Delicate wash cycles in washing machines have been found to release more plastic microfibres than other cycles.
New research led by Newcastle University has shown that it is the volume of water used during the wash cycle, rather than the spinning action of the washing machine, which is the key factor in the release of plastic microfibres from clothes.
Millions of plastic microfibres are shed every time we wash clothes that contain materials such as nylon, polyester and acrylic.
Because these fibres are so small, they drain out of our washing machines and can ultimately enter the marine environment.
Once in the ocean, they are ingested by the animals living there and two years ago Newcastle University scientists showed for the first time these fibres have now reached the deepest parts of our ocean.
Working with Procter & Gamble in Newcastle, the team measured the release of plastic microfibres from polyester clothing for a range of cycles and water volumes.
Counting the fibres released, the team found the higher the volume of water the more fibres released, regardless of the speed and abrasive forces of the washing machine.
In fact, they found that on average, 800,000 more fibres were released in a delicate wash than a standard cycle.
Publishing their findings today in the academic journal Environmental Science and Technology, PhD student Max Kelly, who led the research, explained:
“Counterintuitively, we discovered that ‘delicate’ cycles release more plastic microfibres into the water, and then the environment, than standard cycles.
“Previous research has suggested the speed the drum spins at, the number of times it changes spinning direction during a cycle and the length of pauses in the cycle – all known as the machine agitation – is the most important factor in the amount of microfibre released.
“But we have shown here that even at reduced levels of agitation, microfibre release is still greatest with higher water-volume-to-fabric ratios.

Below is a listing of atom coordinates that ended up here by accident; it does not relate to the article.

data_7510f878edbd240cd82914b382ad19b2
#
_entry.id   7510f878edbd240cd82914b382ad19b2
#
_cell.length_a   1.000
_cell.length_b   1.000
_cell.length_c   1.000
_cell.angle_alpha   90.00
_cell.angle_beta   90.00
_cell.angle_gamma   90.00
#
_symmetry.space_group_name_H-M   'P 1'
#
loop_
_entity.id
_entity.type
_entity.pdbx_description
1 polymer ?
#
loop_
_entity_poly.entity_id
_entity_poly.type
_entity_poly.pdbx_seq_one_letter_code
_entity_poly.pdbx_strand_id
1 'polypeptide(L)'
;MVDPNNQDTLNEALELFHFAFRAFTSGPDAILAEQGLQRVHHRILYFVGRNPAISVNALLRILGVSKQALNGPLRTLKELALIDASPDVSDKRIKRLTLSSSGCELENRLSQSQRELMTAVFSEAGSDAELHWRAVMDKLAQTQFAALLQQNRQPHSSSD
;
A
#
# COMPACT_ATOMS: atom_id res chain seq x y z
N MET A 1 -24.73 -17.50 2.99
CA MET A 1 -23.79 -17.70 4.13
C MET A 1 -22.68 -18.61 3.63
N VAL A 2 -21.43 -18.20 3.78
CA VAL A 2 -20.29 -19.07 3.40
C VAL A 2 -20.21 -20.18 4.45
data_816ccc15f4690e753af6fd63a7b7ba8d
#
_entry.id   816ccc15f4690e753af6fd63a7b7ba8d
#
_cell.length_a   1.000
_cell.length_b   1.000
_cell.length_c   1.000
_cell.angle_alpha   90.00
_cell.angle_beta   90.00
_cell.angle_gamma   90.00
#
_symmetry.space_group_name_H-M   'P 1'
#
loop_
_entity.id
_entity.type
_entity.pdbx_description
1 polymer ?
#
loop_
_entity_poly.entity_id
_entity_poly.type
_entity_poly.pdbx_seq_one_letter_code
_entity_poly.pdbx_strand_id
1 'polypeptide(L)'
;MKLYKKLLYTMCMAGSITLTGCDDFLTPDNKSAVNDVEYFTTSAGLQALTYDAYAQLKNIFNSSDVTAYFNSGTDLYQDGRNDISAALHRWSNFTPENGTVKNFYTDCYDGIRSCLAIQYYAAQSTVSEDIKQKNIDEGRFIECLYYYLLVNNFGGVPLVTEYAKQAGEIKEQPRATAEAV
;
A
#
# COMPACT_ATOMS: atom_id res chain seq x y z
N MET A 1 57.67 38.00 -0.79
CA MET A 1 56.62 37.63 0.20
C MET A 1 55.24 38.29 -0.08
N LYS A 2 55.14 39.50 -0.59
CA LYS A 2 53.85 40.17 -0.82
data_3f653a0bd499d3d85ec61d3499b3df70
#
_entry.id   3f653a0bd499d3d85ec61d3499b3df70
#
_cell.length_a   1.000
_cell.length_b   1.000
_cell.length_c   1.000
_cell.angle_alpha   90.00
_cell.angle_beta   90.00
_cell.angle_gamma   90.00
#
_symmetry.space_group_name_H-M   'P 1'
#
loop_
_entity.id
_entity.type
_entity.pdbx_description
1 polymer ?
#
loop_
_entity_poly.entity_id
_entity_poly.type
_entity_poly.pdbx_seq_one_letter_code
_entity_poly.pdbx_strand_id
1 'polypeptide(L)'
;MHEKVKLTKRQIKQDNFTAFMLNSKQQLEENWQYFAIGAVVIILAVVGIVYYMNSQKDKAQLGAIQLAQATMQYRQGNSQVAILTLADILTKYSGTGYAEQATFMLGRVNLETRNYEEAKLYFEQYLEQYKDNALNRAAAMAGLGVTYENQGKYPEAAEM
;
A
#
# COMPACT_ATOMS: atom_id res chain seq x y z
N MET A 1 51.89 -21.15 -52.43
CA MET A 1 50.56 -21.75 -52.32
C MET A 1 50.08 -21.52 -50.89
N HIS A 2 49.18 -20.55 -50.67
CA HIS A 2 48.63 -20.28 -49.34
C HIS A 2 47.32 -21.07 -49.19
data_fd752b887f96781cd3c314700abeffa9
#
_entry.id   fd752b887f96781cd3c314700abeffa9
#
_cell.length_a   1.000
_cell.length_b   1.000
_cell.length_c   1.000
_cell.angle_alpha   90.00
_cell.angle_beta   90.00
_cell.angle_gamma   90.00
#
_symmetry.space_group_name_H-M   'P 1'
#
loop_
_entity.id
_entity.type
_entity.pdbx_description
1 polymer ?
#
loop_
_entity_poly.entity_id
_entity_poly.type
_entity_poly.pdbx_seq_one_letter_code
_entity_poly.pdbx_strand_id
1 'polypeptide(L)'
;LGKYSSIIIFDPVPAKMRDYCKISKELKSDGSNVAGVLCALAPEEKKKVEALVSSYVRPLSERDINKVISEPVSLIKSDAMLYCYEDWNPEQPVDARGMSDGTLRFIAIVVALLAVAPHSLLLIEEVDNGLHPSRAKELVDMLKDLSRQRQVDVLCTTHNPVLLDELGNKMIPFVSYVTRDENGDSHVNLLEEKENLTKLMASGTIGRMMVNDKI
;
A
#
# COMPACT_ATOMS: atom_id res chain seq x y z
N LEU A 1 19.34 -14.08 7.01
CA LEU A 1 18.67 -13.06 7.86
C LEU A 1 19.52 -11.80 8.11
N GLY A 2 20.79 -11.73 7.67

“This is because the high volume of water used in a delicate cycle which is supposed to protect sensitive clothing from damage actually ‘plucks’ away more fibres from the material.”
Plastic pollution in our oceans
Plastic pollution is one of the biggest challenges facing society today and understanding the key sources is an important process to help reduce our impact on the environment.
Laundry has been recognised as a major contributor of microplastics but until now, precisely measuring the release of these fibres has been difficult due to the fact that it’s almost impossible to accurately simulate the reality of what happens in people’s machines in a lab setting.
Using a tergotometer – a benchtop device comprising of eight (1000 mL) washing vessels that simulate full-scale domestic washing, the team were able to carry out tests under different conditions, making changes to water volume, spin speed, temperature and time.
A DigiEye camera – digital colour imaging system – was then used to accurately calculate the amount of microfibres released.
To test whether the observations made using the tergotometers were reflective of full-size domestic washing machines, the team then tested the fabrics on a delicate wash cycle using identical washing machines in the test centre at Procter and Gamble (P&G).
The team showed that previous recommendations by groups to move towards high water volumes and low levels of agitation as a way of reducing the amount of microfibre released was actually making the problem worse.
Neil Lant, Research Fellow at P&G and co-author on the study, said: “The appliance industry has started to introduce microfibre filters in some new washing machines and the textile industry is looking to reduce the fibre shedding levels of new clothing.”
“We hope that the issue will ultimately be solved by such actions, and our work on the mechanistic causes will help in the development of these solutions.”
Max Kelly added: “Reducing the amount of plastic pollution is everyone’s responsibility and often it’s the small changes that make a huge difference.”
“By avoiding high water-volume-to-fabric washes such as the delicate cycles and ensuring full wash loads then we can all do our bit to help reduce the amount of these synthetic fibres being released into the environment,” Kelly said. “Hopefully, these findings may also be used by manufacturers to influence the design of future washing machines and reduce our plastic footprint. Over time these changes could also see a global reduction in the amount of energy and water required to wash our clothes.”